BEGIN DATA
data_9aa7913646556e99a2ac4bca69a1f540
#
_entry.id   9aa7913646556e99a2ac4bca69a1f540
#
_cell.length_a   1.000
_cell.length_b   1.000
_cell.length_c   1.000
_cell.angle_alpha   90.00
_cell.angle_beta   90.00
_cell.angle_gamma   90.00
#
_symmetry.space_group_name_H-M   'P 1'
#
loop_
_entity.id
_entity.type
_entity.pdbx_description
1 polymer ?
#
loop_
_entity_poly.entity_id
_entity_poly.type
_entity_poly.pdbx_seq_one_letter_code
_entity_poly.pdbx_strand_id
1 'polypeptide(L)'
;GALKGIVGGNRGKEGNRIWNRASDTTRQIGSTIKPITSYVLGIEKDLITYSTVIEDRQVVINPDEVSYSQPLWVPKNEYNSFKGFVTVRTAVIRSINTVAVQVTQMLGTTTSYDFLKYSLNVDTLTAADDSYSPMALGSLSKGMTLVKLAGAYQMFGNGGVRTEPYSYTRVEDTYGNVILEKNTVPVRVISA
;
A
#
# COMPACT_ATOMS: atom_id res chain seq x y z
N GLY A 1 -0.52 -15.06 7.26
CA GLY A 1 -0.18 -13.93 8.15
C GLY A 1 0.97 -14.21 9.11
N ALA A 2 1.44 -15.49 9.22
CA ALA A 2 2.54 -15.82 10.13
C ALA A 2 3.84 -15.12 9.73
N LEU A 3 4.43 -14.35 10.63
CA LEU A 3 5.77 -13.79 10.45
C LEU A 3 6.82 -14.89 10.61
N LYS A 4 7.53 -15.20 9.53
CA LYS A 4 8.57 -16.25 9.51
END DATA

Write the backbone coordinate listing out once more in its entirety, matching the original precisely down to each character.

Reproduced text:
data_9aa7913646556e99a2ac4bca69a1f540
#
_entry.id   9aa7913646556e99a2ac4bca69a1f540
#
_cell.length_a   1.000
_cell.length_b   1.000
_cell.length_c   1.000
_cell.angle_alpha   90.00
_cell.angle_beta   90.00
_cell.angle_gamma   90.00
#
_symmetry.space_group_name_H-M   'P 1'
#
loop_
_entity.id
_entity.type
_entity.pdbx_description
1 polymer ?
#
loop_
_entity_poly.entity_id
_entity_poly.type
_entity_poly.pdbx_seq_one_letter_code
_entity_poly.pdbx_strand_id
1 'polypeptide(L)'
;GALKGIVGGNRGKEGNRIWNRASDTTRQIGSTIKPITSYVLGIEKDLITYSTVIEDRQVVINPDEVSYSQPLWVPKNEYNSFKGFVTVRTAVIRSINTVAVQVTQMLGTTTSYDFLKYSLNVDTLTAADDSYSPMALGSLSKGMTLVKLAGAYQMFGNGGVRTEPYSYTRVEDTYGNVILEKNTVPVRVISA
;
A
#
# COMPACT_ATOMS: atom_id res chain seq x y z
N GLY A 1 -0.52 -15.06 7.26
CA GLY A 1 -0.18 -13.93 8.15
C GLY A 1 0.97 -14.21 9.11
N ALA A 2 1.44 -15.49 9.22
CA ALA A 2 2.54 -15.82 10.13
C ALA A 2 3.84 -15.12 9.73
N LEU A 3 4.43 -14.35 10.63
CA LEU A 3 5.77 -13.79 10.45
C LEU A 3 6.82 -14.89 10.61
N LYS A 4 7.53 -15.20 9.53
CA LYS A 4 8.57 -16.25 9.51